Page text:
It is common for consumers to discover inaccurate information listed on their credit reports. It is up to you to protect your credit score, so you can’t always assume that your credit report is accurate. You have to take initiative and regularly review your report because even the smallest of errors can do a lot of harm.
Once you’ve gotten your hands on your recent report, knowing what to look for is key in getting errors corrected and ensuring that all of the information that is listed is accurate.
What types of errors appear on credit reports?
It may surprise many that the information listed on their credit report could be wrong. While it can be hard to believe, there are various types of errors that will be revealed when people finally take the time to thoroughly examine things.
As you review your credit report, you may find one or more errors, including but not limited to:
● Incorrect name, address or phone number
● Incorrect account status
● Incorrect balance or credit limit
● Inaccurately listed as the owner of an account
● Listing of deleted accounts
● Listing of the same account multiple times
● Listing of accounts that are a result of identity theft
What can be done if I find errors listed on my credit report?
The smartest thing consumers can do when they find inaccurate information listed on their credit report, or if they simply have questions or concerns about the validity of the information, is to get it corrected or removed. You have three options of how to move forward if you find errors in your credit report: dispute the information with the reporting creditor, company or organization, dispute the information with the credit reporting bureaus or dispute the information with both.
How can I benefit from correcting errors on my credit report?
Multiple factors affect your credit score, and even if you don’t know what the consequences will be, you want to consider what can happen if you don’t dispute these errors. For example, your credit card bill was paid on time, but the creditor reported that the bill was paid a day date.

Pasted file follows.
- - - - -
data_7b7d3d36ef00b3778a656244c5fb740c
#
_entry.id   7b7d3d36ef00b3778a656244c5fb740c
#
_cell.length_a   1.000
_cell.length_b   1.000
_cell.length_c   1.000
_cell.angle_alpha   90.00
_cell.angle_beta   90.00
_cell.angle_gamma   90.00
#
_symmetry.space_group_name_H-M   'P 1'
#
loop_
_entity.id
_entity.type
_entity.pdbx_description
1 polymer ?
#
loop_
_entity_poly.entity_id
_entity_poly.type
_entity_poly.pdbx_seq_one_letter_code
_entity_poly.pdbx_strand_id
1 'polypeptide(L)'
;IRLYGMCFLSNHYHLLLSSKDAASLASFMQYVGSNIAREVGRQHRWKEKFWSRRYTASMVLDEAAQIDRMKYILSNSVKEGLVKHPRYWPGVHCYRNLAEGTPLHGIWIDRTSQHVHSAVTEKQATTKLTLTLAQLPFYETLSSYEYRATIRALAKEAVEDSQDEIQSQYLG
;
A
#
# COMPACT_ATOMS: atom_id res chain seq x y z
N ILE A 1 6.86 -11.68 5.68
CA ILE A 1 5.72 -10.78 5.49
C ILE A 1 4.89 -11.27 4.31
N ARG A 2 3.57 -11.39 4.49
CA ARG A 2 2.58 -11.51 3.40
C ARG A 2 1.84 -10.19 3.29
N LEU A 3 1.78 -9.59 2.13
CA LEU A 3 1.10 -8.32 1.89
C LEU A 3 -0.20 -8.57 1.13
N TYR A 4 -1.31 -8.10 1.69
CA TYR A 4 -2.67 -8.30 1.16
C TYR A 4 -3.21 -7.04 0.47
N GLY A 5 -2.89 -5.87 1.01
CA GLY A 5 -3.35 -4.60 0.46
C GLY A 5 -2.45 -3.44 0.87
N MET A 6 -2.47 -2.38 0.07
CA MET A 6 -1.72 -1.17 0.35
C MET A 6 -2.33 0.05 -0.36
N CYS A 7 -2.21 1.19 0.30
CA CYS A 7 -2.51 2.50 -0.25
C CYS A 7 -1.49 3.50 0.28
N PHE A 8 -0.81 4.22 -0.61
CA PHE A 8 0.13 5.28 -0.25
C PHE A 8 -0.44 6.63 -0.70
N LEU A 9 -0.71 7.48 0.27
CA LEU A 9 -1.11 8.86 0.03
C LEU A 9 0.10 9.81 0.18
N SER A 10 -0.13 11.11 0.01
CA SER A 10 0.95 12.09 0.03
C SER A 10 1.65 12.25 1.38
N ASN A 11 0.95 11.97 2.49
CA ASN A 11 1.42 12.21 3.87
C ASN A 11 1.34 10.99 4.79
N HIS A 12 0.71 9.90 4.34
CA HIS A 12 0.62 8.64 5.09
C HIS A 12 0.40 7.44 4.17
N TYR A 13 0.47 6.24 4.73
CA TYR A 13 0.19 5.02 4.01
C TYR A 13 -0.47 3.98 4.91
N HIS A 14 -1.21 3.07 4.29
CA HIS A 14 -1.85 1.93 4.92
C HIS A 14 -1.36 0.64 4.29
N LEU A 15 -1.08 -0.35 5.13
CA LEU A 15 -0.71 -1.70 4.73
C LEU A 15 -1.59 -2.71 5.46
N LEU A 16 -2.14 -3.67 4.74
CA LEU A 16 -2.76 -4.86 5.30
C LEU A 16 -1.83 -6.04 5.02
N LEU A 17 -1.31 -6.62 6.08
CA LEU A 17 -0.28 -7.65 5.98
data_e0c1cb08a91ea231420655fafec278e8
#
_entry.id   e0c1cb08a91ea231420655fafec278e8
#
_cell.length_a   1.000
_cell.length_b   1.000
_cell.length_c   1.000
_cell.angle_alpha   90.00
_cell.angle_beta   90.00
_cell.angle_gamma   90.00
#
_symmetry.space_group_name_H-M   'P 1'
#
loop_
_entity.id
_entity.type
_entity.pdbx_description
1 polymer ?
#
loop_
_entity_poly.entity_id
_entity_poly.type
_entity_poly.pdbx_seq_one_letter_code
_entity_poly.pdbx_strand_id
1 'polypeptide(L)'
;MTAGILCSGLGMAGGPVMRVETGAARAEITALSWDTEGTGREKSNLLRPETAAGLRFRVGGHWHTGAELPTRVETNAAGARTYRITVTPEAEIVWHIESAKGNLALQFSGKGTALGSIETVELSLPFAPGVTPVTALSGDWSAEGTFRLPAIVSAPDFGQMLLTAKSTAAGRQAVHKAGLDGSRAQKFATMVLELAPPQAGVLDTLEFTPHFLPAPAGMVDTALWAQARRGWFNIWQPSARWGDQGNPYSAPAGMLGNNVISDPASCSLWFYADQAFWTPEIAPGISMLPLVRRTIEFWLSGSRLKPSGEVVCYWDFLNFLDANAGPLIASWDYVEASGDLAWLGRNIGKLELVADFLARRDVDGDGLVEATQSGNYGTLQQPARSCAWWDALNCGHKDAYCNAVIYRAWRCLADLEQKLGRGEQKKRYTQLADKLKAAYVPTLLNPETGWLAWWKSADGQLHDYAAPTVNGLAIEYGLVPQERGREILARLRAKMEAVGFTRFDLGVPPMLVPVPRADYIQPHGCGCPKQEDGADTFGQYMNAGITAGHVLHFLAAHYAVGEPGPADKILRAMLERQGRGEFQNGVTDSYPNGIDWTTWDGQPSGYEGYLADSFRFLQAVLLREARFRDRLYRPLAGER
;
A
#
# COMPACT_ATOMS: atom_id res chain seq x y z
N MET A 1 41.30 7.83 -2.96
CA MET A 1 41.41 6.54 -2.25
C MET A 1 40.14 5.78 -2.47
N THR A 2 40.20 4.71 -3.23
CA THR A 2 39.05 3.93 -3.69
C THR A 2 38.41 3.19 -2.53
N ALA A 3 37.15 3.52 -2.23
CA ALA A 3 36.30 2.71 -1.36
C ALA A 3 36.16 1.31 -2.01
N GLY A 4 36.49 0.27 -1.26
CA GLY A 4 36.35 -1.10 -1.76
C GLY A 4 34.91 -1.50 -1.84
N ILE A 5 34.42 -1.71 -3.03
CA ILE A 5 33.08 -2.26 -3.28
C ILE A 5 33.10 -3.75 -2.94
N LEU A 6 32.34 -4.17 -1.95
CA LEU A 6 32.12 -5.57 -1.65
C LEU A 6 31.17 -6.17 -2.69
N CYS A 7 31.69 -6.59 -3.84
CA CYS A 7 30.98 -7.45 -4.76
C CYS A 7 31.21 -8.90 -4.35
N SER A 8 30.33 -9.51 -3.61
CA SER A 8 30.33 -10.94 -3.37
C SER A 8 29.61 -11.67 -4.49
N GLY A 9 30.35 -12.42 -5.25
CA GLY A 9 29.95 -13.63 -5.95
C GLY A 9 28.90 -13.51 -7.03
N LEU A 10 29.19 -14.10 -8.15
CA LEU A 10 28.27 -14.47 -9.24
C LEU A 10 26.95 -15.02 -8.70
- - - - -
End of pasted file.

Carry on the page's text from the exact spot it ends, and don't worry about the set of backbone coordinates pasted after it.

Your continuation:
Payment history, which is one of the factors used to determine your credit score, provides information regarding payments made on your credit accounts, most importantly, if payments are made on time and how often. That being the case, if derogatory information such as a late payment is reported, your score can take a hit.
Disputing errors is one thing people consider when they are looking for ways to improve their credit score. Since there is so much information listed on credit reports, there is a lot that could be incorrect. With a change in status on your recent credit card account or removal of an account that is not yours, you can see a change, even if it’s just a few points.
Everyone knows a good credit score can open many doors. There may come a time that you want to purchase a home or apply for a new credit card, and you’ll want to make sure you have an acceptable credit score. With inaccurate information listed on your report, you may not be able to access the things you want until the errors are corrected.
Need help removing negative items from your credit report and increasing your credit score quickly? Contact Credit Absolute today for a free consultation.
Managing Your Finances When Living Paycheck to Paycheck (Tips)
It is never ideal for a person to live paycheck to paycheck. And if the idea of living paycheck to paycheck sounds stressful, imagine actually living life this way. Many people who don’t have a high-paying job have to find a way to live comfortably, and learning to manage your finances is a great start.
Managing your finances may seem like a difficult task when you live paycheck to paycheck, but there are things you can do to ensure your success.
Create a budget
When you have a limited income and live paycheck to paycheck, it is important for you to create a budget. The reason being you can successfully manage your finances when you keep a close eye on your income and expenses. Additionally, you can cut out unnecessary expenses and have some extra cash.
Use the half method
The half method requires you to pay bills in two separate payments rather than one lump sum. For example, if your cell-phone bill is $100, rather than pay the full balance on the due date, you can pay $50 with one paycheck before the due date, and the last $50 with another paycheck on or around the due date. With each check, you will then have $50 to save or spend.
Pay the minimum balance
If you have credit cards, consider paying at least the minimum balance when the bill comes due. It may be tempting to just not pay it, but ignoring your credit card payment will only result in you owing more money and damaging your credit score. Between the additional amount you could pay in interest and late fees, it makes sense to just pay the minimum balance and keep your account in good standing. Of course, if you can comfortably pay the full balance, that is always an option.
Renegotiate your bills
Renegotiating your bills doesn’t mean you have to eliminate the expense but find a more affordable option for you. For example, you may be able to reduce your auto insurance payment by a few dollars if you change coverage or inquire about discounts. If you have both internet and cable, perhaps you could change the plan or discuss the possibility of a more reasonable price for your budget with your provider. Maybe even dropping cable and using online streaming services is an appealing option.